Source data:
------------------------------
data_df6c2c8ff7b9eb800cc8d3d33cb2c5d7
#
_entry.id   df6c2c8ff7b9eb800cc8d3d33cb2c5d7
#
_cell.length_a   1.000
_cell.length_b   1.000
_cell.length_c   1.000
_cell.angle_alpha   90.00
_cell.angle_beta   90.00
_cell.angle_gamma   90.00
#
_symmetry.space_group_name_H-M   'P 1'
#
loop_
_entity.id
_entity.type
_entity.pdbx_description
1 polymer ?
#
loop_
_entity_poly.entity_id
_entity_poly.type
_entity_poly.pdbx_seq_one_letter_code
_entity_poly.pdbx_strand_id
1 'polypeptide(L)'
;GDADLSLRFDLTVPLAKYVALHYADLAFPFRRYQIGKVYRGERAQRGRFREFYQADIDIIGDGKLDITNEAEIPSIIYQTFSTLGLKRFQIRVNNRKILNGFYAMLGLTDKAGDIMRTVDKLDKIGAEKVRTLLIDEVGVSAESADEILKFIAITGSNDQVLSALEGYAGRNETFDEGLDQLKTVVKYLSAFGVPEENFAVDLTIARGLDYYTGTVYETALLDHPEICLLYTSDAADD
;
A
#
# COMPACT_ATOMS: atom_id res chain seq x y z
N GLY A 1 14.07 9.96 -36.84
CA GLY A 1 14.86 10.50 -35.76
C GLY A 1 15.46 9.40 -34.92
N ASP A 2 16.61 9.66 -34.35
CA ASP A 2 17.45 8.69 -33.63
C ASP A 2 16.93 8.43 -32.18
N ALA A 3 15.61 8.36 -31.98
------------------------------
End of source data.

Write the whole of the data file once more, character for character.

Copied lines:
data_df6c2c8ff7b9eb800cc8d3d33cb2c5d7
#
_entry.id   df6c2c8ff7b9eb800cc8d3d33cb2c5d7
#
_cell.length_a   1.000
_cell.length_b   1.000
_cell.length_c   1.000
_cell.angle_alpha   90.00
_cell.angle_beta   90.00
_cell.angle_gamma   90.00
#
_symmetry.space_group_name_H-M   'P 1'
#
loop_
_entity.id
_entity.type
_entity.pdbx_description
1 polymer ?
#
loop_
_entity_poly.entity_id
_entity_poly.type
_entity_poly.pdbx_seq_one_letter_code
_entity_poly.pdbx_strand_id
1 'polypeptide(L)'
;GDADLSLRFDLTVPLAKYVALHYADLAFPFRRYQIGKVYRGERAQRGRFREFYQADIDIIGDGKLDITNEAEIPSIIYQTFSTLGLKRFQIRVNNRKILNGFYAMLGLTDKAGDIMRTVDKLDKIGAEKVRTLLIDEVGVSAESADEILKFIAITGSNDQVLSALEGYAGRNETFDEGLDQLKTVVKYLSAFGVPEENFAVDLTIARGLDYYTGTVYETALLDHPEICLLYTSDAADD
;
A
#
# COMPACT_ATOMS: atom_id res chain seq x y z
N GLY A 1 14.07 9.96 -36.84
CA GLY A 1 14.86 10.50 -35.76
C GLY A 1 15.46 9.40 -34.92
N ASP A 2 16.61 9.66 -34.35
CA ASP A 2 17.45 8.69 -33.63
C ASP A 2 16.93 8.43 -32.18
N ALA A 3 15.61 8.36 -31.98